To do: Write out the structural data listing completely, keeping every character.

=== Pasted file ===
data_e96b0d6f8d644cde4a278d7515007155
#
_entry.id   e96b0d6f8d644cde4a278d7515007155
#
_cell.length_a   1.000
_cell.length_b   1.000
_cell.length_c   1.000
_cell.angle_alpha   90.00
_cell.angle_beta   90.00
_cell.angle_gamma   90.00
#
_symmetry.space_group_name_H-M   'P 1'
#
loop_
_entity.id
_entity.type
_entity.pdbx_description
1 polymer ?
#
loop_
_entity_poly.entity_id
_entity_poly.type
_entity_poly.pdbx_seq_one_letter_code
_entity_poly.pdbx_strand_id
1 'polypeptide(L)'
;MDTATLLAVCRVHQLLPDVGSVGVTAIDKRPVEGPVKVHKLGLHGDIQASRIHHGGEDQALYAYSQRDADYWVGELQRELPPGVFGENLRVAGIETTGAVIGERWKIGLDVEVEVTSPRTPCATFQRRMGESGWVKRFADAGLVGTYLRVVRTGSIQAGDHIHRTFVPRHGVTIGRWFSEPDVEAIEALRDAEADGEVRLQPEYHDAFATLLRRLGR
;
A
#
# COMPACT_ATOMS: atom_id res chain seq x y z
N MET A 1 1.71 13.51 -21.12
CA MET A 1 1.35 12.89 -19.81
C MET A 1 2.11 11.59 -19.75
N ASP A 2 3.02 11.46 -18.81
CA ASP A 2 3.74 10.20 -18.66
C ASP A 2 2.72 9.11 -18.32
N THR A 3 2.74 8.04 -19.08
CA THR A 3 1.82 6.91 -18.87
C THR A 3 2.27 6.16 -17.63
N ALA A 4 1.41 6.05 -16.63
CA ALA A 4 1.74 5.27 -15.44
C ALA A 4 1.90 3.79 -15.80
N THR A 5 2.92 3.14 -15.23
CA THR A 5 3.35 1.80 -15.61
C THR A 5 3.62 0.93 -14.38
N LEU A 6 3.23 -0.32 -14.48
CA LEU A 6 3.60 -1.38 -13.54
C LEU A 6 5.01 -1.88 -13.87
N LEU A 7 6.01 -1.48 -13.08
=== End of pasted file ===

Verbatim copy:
data_e96b0d6f8d644cde4a278d7515007155
#
_entry.id   e96b0d6f8d644cde4a278d7515007155
#
_cell.length_a   1.000
_cell.length_b   1.000
_cell.length_c   1.000
_cell.angle_alpha   90.00
_cell.angle_beta   90.00
_cell.angle_gamma   90.00
#
_symmetry.space_group_name_H-M   'P 1'
#
loop_
_entity.id
_entity.type
_entity.pdbx_description
1 polymer ?
#
loop_
_entity_poly.entity_id
_entity_poly.type
_entity_poly.pdbx_seq_one_letter_code
_entity_poly.pdbx_strand_id
1 'polypeptide(L)'
;MDTATLLAVCRVHQLLPDVGSVGVTAIDKRPVEGPVKVHKLGLHGDIQASRIHHGGEDQALYAYSQRDADYWVGELQRELPPGVFGENLRVAGIETTGAVIGERWKIGLDVEVEVTSPRTPCATFQRRMGESGWVKRFADAGLVGTYLRVVRTGSIQAGDHIHRTFVPRHGVTIGRWFSEPDVEAIEALRDAEADGEVRLQPEYHDAFATLLRRLGR
;
A
#
# COMPACT_ATOMS: atom_id res chain seq x y z
N MET A 1 1.71 13.51 -21.12
CA MET A 1 1.35 12.89 -19.81
C MET A 1 2.11 11.59 -19.75
N ASP A 2 3.02 11.46 -18.81
CA ASP A 2 3.74 10.20 -18.66
C ASP A 2 2.72 9.11 -18.32
N THR A 3 2.74 8.04 -19.08
CA THR A 3 1.82 6.91 -18.87
C THR A 3 2.27 6.16 -17.63
N ALA A 4 1.41 6.05 -16.63
CA ALA A 4 1.74 5.27 -15.44
C ALA A 4 1.90 3.79 -15.80
N THR A 5 2.92 3.14 -15.23
CA THR A 5 3.35 1.80 -15.61
C THR A 5 3.62 0.93 -14.38
N LEU A 6 3.23 -0.32 -14.48
CA LEU A 6 3.60 -1.38 -13.54
C LEU A 6 5.01 -1.88 -13.87
N LEU A 7 6.01 -1.48 -13.08